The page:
For many players, the events of Black Friday, as it came to be known, feels like a lifetime ago. On April 15th 2011 the Department of Justice stepped in and shut down a handful of online casinos that provided mainly online poker tournaments. Mass arrests and asset seizures soon followed and in the end, thousands of players were left wondering if they would lose their money, be subject to arrest or neither. Operators and representatives of the four casinos involved were charged with bank fraud, money laundering and violations of the relatively new Unlawful Internet Gambling Enforcement Act.
The waters got muddy afterward as one of the operators Full Tilt unraveled as an organization and two of the operators that were shut down has used poor accounting practiced and had merged customer accounts with their overall operating accounts which made government seizures and player refunds more difficult. The first problem with Full Tilt was resolved when PokerStars cut a somewhat unbelievable deal with the DOJ and paid a fine of over $500M which was to be used to refund players of both PokerStars and Full Tilt. PokerStars would then assume management of what was formerly Full Tilt. Not exactly the typical way to do a merger. It took a few years, but most reports are that most if not all players from Full Tilt and PokerStars have received their account balances from the time of Black Friday.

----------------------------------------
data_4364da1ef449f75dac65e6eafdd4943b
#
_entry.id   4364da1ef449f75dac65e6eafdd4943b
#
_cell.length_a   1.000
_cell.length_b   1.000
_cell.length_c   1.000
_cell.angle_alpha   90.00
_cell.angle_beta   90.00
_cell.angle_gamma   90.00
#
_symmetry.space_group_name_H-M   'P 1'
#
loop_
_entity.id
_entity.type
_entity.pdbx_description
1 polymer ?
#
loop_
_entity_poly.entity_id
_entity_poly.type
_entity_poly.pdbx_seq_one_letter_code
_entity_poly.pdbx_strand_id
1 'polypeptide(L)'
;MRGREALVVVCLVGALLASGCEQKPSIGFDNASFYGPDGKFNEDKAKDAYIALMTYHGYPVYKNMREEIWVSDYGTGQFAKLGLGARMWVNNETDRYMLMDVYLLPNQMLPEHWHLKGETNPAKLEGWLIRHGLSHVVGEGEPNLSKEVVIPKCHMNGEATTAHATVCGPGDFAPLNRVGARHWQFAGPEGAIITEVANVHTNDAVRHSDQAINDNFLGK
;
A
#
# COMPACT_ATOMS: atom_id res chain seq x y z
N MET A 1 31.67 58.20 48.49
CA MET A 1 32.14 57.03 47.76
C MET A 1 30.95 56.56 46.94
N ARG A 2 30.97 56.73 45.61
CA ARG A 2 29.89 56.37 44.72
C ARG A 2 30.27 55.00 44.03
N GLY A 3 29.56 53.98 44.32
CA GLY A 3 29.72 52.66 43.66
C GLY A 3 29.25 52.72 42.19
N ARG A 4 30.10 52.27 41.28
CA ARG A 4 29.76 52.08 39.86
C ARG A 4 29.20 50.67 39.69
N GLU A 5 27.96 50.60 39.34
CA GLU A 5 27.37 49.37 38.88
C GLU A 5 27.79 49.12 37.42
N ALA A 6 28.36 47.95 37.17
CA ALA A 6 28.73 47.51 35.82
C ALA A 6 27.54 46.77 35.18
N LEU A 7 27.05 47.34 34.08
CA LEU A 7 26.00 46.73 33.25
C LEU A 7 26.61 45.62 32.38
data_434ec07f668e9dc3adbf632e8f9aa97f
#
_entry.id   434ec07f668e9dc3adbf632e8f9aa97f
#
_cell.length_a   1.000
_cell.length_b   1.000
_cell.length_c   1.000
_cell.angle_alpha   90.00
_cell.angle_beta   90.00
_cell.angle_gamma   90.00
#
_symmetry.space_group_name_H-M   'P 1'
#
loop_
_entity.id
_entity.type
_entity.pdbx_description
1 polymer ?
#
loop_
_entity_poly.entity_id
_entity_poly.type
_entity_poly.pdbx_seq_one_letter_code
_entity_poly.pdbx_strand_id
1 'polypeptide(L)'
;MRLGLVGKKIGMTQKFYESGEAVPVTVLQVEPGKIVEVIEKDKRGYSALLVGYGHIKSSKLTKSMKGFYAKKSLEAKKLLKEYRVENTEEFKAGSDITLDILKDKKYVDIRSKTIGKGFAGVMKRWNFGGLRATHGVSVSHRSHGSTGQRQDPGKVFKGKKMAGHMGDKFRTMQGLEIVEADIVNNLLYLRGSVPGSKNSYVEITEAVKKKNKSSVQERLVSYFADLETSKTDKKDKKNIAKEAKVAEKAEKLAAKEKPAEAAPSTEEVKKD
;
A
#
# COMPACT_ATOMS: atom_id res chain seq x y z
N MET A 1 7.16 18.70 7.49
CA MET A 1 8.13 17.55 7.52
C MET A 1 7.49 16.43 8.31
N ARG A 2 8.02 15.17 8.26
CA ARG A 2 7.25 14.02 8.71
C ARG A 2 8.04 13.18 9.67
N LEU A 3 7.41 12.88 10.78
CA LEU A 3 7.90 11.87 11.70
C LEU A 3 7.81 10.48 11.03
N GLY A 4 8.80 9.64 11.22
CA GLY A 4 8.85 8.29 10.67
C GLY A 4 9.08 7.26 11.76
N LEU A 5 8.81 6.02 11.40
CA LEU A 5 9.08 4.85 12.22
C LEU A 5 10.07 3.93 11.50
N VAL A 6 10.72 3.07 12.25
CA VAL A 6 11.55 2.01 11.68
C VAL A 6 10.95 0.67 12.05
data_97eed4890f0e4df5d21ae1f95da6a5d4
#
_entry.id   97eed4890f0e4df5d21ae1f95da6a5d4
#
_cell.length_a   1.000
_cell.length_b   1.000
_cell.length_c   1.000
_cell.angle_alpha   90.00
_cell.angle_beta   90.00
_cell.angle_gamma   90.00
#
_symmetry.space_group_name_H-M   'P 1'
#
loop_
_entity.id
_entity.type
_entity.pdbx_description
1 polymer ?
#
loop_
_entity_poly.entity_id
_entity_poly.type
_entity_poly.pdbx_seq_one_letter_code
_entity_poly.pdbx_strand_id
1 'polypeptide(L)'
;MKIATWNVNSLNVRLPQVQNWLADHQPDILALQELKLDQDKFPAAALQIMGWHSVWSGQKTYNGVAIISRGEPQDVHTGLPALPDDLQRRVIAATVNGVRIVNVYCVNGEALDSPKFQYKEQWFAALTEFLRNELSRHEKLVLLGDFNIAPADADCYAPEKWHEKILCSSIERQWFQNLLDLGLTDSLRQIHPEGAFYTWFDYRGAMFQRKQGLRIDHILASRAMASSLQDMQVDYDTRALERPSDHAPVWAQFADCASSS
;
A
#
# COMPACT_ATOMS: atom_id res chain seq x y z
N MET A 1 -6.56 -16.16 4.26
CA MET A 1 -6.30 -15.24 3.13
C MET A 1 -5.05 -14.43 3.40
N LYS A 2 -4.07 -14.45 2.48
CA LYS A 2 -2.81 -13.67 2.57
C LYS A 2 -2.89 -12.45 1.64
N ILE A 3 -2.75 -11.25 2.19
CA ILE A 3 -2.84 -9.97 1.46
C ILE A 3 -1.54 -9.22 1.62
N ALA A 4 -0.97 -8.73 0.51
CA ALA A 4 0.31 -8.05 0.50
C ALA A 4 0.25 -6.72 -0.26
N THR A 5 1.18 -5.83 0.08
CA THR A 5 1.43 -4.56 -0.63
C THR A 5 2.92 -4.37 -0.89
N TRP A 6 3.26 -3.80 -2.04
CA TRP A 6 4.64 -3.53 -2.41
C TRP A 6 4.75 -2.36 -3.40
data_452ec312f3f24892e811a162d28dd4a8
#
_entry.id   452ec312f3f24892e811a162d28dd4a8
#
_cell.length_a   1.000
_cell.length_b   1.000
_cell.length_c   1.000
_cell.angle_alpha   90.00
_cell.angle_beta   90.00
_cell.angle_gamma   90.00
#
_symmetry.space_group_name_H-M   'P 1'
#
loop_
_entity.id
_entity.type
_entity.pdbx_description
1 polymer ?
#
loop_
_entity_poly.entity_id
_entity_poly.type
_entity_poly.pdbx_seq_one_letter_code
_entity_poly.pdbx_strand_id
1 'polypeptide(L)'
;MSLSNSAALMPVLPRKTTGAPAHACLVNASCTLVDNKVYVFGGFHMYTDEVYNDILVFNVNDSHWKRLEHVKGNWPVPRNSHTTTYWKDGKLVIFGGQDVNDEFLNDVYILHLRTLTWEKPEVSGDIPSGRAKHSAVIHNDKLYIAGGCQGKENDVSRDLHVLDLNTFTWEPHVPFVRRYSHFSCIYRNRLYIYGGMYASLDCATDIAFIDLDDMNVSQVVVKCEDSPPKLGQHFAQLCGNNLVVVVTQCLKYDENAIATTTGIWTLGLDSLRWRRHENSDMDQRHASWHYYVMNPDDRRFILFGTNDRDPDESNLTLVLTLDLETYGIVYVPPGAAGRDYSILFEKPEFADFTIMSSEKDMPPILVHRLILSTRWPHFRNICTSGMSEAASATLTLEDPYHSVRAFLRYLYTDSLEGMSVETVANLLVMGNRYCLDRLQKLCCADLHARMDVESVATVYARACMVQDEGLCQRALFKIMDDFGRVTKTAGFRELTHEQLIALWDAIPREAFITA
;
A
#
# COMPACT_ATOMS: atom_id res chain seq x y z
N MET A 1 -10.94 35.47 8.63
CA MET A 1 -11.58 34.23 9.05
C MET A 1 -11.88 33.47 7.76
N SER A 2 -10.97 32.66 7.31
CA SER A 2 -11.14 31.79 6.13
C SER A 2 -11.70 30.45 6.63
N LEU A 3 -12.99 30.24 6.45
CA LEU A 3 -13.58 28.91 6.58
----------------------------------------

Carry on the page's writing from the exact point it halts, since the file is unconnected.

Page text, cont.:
The two other casinos that were seized on April 15, 2011, Absolute Poker and Ultimate Bet, have had a much more difficult road as officials at the DOJ have been unable to come up with a clear plan to reimburse players since their accounts technically did not exist. For many years many assumed, and the DOJ hinted, that there would be no way for players from these two casinos to recover their account balances. Things changed earlier this year in a surprise move when the DOJ began to allow customers of Absolute Poker and Ultimate Bet to submit evidence of their account balances from 2011. It is believed that more than $33 million dollars were held in player accounts at the time of the FBI raids. It is believed that part of the solution with these two casinos came about with the arrest of the owner in Barbados earlier this year. Scott Tom who is the founder of the casinos is expected to pay a fine of $300,000 and may face up to one year in prison for the original crimes.